My blog I've ignored for 2 years while attending the Brandcenter
One day Katy Olsen will save the world.
But today, she’s just a girl that stopped sleeping.
When I’m still, I think about that night, the last night I slept. I wonder if I dreamt. I barely remembered my dreams when I had them, so I never gave them much thought. They were just smoke, floating around my eyes, which needed to be waved away on my way to my morning routine. I like to pretend my last dream was one of those that wake you up in the middle of the night. Not out of fear but ridiculousness. The kind that makes you sit up in a panic, you scan the room, your eyes trying to make sense of the darkness, moments pass, and the dream dissipates. You chuckle at the absurdity of what your mind conjured up, close your eyes and burrow back into sleep.
But I don’t remember what I dreamt about that night. The last night I slept. If I had known it would have been my last chance to dream, I would have paid more attention.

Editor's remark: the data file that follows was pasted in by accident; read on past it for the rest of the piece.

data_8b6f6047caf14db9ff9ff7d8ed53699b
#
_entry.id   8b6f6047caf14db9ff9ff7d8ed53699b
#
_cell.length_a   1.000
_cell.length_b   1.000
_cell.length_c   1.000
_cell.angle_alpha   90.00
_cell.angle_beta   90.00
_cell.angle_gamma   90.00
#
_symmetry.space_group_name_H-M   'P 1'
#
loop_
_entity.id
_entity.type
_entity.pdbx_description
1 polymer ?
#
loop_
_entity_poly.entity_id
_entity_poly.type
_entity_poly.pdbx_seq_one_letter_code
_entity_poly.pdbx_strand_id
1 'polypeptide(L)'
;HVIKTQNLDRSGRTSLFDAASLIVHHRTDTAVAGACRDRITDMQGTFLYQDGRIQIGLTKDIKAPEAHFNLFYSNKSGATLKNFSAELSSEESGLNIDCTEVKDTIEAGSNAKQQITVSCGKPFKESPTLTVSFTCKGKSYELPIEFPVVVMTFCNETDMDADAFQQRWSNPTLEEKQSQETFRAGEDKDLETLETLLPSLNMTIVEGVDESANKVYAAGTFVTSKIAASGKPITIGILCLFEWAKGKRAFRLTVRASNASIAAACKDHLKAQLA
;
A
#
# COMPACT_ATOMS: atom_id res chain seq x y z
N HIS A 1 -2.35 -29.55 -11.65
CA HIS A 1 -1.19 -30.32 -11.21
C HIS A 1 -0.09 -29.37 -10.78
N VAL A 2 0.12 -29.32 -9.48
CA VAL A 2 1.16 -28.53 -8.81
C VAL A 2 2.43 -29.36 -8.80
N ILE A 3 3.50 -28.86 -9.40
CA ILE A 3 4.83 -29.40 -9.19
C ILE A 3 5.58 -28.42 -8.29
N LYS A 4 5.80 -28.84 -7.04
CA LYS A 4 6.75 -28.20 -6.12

The only thing I remember now is how ordinary that day was: waking up, eating breakfast, school, practice, dinner, homework then bed. There was nothing about that day that was any different from the day before and the day before that.
I do remember how annoyed I felt. Annoyed that I couldn’t turn my brain off. It wasn’t the first time this had happened. I thought I just needed to relax. I remember lying in bed with my eyes closed, trying to synch my thoughts with my breathing, attempting to slow them both down and trick my brain into sleep.
Only I didn’t sleep.
Hours later my annoyance morphed into worry. Worry about how I was going to get through school and practice the next day. The concerns evolved into fear. Fear of exhaustion. Fear about collapsing in class or on the track during practice. But by the time the sun came up my fear was gone. I had made peace with it. I would go to school and eventually succumb to the sleep. Images of me sprawled out, drooling on myself, would be popping up online for the world to see. I accepted that fate.
Only, I never got tired.
Day after day passed and I continued going through the motions. Lying in bed, staring at the ceiling, for hours without even a yawn. The anxiousness never returned, but I remained the opposite of tired. I was alert, quick, and worst of all full of energy.
I binged Netflix first, watching everything I wasn’t supposed to see, anything interesting and eventually anything boring. Then I turned to the internet. I know the Internet never ends but spending eight hours a night for months does begin to dull.